ATI's Multi-GPU Solution: CrossFireby Anand Lal Shimpi & Derek Wilson on May 30, 2005 9:00 PM EST
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PerformanceATI outfitted three motherboard manufacturers with fully functional CrossFire demo systems to show off at the show. The systems featured an ATI CrossFire reference board and a pair of graphics cards: a Radeon X850 XT and a CrossFire Radeon X850 XT.
The CrossFire X850 XT had a DVI dongle with two ports; one connected to the monitor, the second connected to a DVI cable, which was fed into the DVI output of the regular X850 XT card.
Even in CrossFire mode, the two graphics cards appear independently in device manager, which may allow for multi-monitor operation while in CrossFire mode:
Enabling CrossFire is done from within the ATI control panel, and unlike NVIDIA's SLI, no reboot is required:
With CrossFire enabled, the new AA modes are available for user selection:
Armed with one of these machines that ATI sent to their partners, we managed to get some benchmark time with CrossFire. Unfortunately, we didn't have much time to test nor did we have a full suite of benchmarks, so all we could run was Doom 3 (it was either Doom 3 or 3dmark 05).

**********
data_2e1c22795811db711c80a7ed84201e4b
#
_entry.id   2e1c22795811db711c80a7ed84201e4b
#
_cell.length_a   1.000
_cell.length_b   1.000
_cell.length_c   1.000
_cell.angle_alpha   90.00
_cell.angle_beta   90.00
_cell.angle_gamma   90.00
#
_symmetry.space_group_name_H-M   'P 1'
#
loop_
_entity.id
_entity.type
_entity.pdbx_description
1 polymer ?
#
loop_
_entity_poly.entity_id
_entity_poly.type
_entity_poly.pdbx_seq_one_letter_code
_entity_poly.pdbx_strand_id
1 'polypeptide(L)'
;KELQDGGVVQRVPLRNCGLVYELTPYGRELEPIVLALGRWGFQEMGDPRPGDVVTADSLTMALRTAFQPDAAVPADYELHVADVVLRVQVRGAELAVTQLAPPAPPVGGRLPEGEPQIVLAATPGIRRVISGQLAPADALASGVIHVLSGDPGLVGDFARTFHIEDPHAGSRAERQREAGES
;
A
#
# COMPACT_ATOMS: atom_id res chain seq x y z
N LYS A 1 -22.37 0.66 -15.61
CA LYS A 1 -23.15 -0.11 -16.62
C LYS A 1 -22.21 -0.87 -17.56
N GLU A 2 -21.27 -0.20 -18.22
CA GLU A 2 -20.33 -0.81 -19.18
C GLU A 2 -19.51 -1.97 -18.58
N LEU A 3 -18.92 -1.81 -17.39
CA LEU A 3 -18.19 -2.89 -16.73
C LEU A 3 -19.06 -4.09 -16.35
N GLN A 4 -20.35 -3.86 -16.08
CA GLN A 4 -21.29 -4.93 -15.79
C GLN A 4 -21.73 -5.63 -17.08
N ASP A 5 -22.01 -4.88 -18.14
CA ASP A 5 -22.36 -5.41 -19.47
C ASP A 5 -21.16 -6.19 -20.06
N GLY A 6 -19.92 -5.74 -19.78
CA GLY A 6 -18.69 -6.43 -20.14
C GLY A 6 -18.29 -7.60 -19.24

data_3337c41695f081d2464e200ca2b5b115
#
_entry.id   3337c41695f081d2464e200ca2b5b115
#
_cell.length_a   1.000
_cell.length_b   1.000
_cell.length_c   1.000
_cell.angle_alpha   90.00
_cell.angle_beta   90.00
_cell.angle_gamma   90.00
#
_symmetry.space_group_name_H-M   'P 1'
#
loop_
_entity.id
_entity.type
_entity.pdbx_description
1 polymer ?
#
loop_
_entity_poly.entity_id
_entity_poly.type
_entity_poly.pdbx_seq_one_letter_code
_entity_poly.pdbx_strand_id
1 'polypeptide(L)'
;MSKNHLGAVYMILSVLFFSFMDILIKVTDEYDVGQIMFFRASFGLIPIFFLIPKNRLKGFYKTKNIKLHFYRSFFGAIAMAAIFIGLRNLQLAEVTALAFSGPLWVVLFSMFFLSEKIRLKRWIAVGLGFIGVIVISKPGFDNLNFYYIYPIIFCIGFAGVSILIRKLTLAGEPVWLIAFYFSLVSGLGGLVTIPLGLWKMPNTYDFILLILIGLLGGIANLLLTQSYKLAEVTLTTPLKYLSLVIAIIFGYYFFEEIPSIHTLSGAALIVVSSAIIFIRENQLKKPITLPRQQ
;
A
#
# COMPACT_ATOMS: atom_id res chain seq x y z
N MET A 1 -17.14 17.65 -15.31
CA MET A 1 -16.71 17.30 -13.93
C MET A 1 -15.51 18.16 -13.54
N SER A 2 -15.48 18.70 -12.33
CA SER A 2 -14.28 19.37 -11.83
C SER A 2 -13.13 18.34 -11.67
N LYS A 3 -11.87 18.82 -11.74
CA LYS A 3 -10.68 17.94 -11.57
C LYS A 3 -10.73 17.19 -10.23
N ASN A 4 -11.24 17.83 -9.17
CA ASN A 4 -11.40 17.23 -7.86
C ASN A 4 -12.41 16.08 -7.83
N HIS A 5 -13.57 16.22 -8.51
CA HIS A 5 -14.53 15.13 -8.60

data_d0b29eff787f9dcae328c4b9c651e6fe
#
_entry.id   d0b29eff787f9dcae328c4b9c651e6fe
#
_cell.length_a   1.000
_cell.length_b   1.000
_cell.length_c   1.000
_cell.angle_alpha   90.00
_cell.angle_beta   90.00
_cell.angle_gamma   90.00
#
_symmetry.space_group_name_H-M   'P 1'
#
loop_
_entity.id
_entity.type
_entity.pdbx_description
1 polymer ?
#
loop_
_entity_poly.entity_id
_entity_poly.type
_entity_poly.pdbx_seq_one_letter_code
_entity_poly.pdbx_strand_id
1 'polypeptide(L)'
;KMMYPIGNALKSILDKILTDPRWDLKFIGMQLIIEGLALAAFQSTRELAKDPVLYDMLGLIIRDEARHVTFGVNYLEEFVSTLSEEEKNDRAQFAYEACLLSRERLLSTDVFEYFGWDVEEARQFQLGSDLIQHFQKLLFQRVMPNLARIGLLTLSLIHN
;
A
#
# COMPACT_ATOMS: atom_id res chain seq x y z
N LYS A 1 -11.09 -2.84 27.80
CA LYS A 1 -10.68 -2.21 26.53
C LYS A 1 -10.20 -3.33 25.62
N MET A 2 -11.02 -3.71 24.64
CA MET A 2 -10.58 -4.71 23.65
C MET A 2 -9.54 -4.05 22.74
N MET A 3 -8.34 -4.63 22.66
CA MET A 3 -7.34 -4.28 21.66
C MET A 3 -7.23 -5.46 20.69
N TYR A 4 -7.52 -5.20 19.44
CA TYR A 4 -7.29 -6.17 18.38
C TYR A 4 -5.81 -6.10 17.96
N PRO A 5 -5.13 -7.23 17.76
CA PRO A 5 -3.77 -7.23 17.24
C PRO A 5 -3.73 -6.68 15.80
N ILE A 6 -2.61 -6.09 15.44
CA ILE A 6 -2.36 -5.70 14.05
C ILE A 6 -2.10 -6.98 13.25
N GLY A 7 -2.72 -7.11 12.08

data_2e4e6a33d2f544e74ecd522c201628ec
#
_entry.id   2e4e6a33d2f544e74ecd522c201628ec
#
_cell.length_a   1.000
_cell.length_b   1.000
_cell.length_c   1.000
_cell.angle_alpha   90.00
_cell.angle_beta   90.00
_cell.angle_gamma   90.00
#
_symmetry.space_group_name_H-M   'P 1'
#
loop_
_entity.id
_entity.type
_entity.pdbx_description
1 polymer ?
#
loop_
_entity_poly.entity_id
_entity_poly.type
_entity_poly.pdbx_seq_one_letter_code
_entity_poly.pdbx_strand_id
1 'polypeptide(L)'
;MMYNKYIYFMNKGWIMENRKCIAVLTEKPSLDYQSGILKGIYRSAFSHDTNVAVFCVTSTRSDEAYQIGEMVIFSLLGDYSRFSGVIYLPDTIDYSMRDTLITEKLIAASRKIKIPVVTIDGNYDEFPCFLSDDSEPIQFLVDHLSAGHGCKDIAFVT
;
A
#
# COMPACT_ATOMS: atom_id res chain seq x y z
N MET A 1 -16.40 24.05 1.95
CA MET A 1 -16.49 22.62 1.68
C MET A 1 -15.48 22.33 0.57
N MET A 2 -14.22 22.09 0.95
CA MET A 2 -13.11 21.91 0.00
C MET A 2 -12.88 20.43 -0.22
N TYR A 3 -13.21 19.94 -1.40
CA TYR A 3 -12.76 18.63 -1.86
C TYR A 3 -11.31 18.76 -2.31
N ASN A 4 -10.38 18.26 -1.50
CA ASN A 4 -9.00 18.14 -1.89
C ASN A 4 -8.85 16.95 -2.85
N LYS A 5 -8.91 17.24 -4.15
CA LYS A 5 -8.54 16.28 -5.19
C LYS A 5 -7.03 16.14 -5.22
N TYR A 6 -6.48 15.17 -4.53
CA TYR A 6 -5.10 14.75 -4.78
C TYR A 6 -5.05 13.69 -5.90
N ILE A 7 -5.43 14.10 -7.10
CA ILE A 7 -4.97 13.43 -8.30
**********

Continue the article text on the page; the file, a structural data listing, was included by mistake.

The system that we used for testing featured an Athlon 64 FX-53, 512MB of memory and the two X850 XT graphics cards running under Windows XP Professional.
We ran all Doom 3 tests with 4X AA enabled at the High Quality presets in the unpatched retail version of Doom 3.
Even at this early stage, performance and stability were both impressive. The system that we were running had just been assembled hours earlier and didn't crash at all during our testing. In fact, the system was so new that the motherboard manufacturer who let us test with their hardware hadn't even seen it running - it was their first time as well as ours.
The performance of the solution was equally impressive; at 1024x768, the dual GPU CrossFire setup improved performance by 49%. At 1280x1024 and 1600x1200, the performance went up by 72% and 86% respectively. We had our doubts that ATI would be able to offer performance scaling on par with what we've seen on NVIDIA's SLI, but these initial numbers, despite being run on early hardware/drivers, are quite promising.